I am not a vet professional either but I really don't think that picking off a scab of any type is a good idea. The body has a way of healing itself, forming a scab puts a protective layer over top of something... by taking off the scab you are inhibiting the body from keeping that area clean and therefore promoting infection. I would strongly recommend that you get a second opinion on this... I would be surprised if it is cancer, to my knowledge cancer just doesn't behave like this. Good luck, keep us updated I am very interested in knowing what this is.
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October 26th, 2003, 10:21 PM
THANKS FOR YOU RESPONSES. I APPRECIATE ANY IDEAS. I AM HOLDING OREO SO IT IS HARD TO TYPE, AND THIS IS MY FIRST TIME USING THE FORUM. WHEN THE SCAB HAS SPLIT RECENTLY FROM HER SCRATCHING AT IT, I SQUIRTED THE WASH AND POWDER OVER THE OPEN AREA INSTEAD OF TAKING THE SCAB OFF.
November 2nd, 2003, 11:59 AM
It doesn't sound like ear mites to me. Mite infestations don't cause "growths". Mite scabs are very distinctive and are usually found at the base of the ear where it joins the head, not the tip of the ear. Doesn't sound like frost-bite either as frost-bitten tissue dies and is incapable of growing back. Without a biopsy, skin cancer can't be ruled out. However, as your cat is 16 years old it would be unwise to put her through the stress of an operation, in any case, in older animals as in people, skin cancer is very slow advancing. DON'T pick off the scabs, you will only stimulate the cells underneath to grow. More importantly you may introduce a bacterial infection that will then require treatment. The best you can do is just keep the scabs clean by bathing them regulary with sterile saline and if you notice any foul-smelling, yellow discharge from the scabs get an antibiotic preparation. Perhaps you could ask your vet for a topical cream that would take the itch out of the scab to prevent Oreo from scratching.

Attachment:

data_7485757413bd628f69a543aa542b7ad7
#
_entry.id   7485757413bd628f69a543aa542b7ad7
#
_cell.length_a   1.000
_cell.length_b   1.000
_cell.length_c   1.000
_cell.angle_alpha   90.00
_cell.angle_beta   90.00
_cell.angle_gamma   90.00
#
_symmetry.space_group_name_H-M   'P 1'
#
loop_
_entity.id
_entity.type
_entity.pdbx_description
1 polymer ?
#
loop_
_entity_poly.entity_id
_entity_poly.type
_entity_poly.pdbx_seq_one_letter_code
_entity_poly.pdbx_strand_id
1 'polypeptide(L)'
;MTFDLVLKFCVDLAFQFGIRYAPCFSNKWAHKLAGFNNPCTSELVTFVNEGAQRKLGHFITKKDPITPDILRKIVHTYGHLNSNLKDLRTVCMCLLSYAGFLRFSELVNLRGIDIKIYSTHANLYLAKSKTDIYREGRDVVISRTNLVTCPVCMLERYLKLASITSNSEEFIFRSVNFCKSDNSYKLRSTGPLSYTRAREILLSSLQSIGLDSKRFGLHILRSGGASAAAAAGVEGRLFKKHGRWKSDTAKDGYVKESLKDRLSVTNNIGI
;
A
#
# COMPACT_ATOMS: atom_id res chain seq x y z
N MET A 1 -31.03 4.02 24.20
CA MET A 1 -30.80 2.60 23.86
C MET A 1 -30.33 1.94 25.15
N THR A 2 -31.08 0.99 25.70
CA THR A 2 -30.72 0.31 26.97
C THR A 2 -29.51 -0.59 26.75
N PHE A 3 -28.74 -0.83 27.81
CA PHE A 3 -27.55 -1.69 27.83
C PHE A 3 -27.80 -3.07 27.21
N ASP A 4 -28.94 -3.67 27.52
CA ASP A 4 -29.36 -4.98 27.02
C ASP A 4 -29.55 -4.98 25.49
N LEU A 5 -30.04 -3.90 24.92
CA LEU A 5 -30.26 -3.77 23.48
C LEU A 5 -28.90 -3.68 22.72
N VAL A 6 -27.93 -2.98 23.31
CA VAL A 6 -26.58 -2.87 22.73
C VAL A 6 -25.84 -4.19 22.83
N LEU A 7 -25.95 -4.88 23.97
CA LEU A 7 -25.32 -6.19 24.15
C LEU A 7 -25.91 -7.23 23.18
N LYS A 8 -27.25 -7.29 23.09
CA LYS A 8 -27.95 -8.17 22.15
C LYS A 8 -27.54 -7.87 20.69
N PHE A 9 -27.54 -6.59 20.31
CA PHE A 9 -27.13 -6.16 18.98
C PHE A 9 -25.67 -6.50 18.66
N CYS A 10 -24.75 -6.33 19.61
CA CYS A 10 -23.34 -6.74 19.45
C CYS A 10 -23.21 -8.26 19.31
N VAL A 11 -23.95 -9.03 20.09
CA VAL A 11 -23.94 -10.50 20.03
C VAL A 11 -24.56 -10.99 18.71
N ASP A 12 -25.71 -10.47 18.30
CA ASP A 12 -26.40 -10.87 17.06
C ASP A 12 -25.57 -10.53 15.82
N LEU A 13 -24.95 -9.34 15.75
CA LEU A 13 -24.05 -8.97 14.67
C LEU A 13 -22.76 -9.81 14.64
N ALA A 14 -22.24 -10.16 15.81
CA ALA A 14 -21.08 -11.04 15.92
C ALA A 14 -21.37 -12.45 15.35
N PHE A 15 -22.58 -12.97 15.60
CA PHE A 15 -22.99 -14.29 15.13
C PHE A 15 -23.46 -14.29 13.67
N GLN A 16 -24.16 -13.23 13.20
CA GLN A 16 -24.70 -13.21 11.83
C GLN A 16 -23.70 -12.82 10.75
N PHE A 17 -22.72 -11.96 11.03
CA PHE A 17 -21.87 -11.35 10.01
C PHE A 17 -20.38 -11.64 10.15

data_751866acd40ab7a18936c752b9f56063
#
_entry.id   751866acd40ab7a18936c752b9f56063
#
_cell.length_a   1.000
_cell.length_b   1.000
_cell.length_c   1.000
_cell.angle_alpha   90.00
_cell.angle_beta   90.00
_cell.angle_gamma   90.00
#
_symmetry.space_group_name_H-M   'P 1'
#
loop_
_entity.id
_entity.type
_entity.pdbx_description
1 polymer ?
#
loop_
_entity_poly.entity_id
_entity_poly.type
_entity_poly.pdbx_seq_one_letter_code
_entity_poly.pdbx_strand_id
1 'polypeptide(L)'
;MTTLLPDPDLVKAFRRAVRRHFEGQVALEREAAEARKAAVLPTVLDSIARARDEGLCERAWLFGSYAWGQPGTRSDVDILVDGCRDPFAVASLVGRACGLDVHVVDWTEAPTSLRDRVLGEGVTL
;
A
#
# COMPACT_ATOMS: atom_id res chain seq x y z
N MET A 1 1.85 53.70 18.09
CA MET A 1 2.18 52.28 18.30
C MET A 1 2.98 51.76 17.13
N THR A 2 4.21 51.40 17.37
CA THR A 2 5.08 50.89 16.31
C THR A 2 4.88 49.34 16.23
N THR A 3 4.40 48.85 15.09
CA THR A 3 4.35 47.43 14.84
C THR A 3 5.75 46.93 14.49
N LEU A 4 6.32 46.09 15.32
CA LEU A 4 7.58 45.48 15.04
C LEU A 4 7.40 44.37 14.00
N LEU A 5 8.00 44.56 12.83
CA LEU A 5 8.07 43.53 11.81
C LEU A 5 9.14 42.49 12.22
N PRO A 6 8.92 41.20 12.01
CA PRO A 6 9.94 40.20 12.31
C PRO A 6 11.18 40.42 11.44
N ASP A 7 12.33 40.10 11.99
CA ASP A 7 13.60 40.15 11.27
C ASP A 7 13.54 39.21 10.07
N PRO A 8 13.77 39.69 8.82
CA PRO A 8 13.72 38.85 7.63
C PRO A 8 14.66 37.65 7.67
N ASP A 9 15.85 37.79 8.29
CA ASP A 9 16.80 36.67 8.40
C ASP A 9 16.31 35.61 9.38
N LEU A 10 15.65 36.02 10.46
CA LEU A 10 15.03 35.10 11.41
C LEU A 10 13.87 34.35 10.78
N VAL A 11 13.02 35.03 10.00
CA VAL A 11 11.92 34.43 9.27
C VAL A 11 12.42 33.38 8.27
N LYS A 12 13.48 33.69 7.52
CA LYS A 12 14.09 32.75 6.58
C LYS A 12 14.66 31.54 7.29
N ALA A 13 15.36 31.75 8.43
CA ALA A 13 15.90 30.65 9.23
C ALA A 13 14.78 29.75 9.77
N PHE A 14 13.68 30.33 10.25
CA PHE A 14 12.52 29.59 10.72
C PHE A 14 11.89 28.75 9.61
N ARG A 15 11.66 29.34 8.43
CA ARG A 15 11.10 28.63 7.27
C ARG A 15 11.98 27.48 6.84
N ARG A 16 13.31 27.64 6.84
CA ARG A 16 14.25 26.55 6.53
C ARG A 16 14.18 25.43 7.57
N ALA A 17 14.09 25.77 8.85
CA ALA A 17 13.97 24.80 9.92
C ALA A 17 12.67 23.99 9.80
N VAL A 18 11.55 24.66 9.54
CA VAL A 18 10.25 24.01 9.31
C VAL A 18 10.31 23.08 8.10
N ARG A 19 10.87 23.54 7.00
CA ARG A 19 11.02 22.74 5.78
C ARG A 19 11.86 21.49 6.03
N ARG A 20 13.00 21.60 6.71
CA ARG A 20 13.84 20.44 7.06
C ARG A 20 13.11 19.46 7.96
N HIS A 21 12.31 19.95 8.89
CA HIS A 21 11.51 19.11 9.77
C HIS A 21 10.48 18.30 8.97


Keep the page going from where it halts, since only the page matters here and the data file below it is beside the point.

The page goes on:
Hope this helps and let us all know how moggy gets on.
November 19th, 2003, 07:59 PM
Thought I'd let you know that my Vet gave Oreo a steroid shot and oral med similar to take each day. Since it has started on other ear, he does not feel it is cancer. Maybe Lupus or some immune problem. I asked for a biopsy but he felt would need to put her under to get some live tissue, and at 16 yrs old and a heart murmer, that wouldn't be good idea. She seems to be feeling better and at least the ear isn't getting any worse. It isn't as red around the scab area but about half of her ear has deteriorated from whatever it is. Thanks to all that responded!
November 19th, 2003, 09:21 PM
Your cat is 16. If any steroids (like Prednisone) give her relief, I would say keep her on them.
At this point in time, quality is more important than quantity.
Has your vet mentioned interferon? I ask because my cat had a problem similiar to yours - either allergies or an immune disorder. I had a choice of Prednisone or euthanization. I chose the prednisone, which gave him dramatic and permanent relief from the symptoms, although it shortened his life.
When it was too late, a vet mentioned that interferon could help him.
November 23rd, 2003, 02:28 PM
Thank you for your response and I will also look into interferon. Did your cat develop a diabetic condition from the steroids?
Oreo does not seem to be drinking much extra.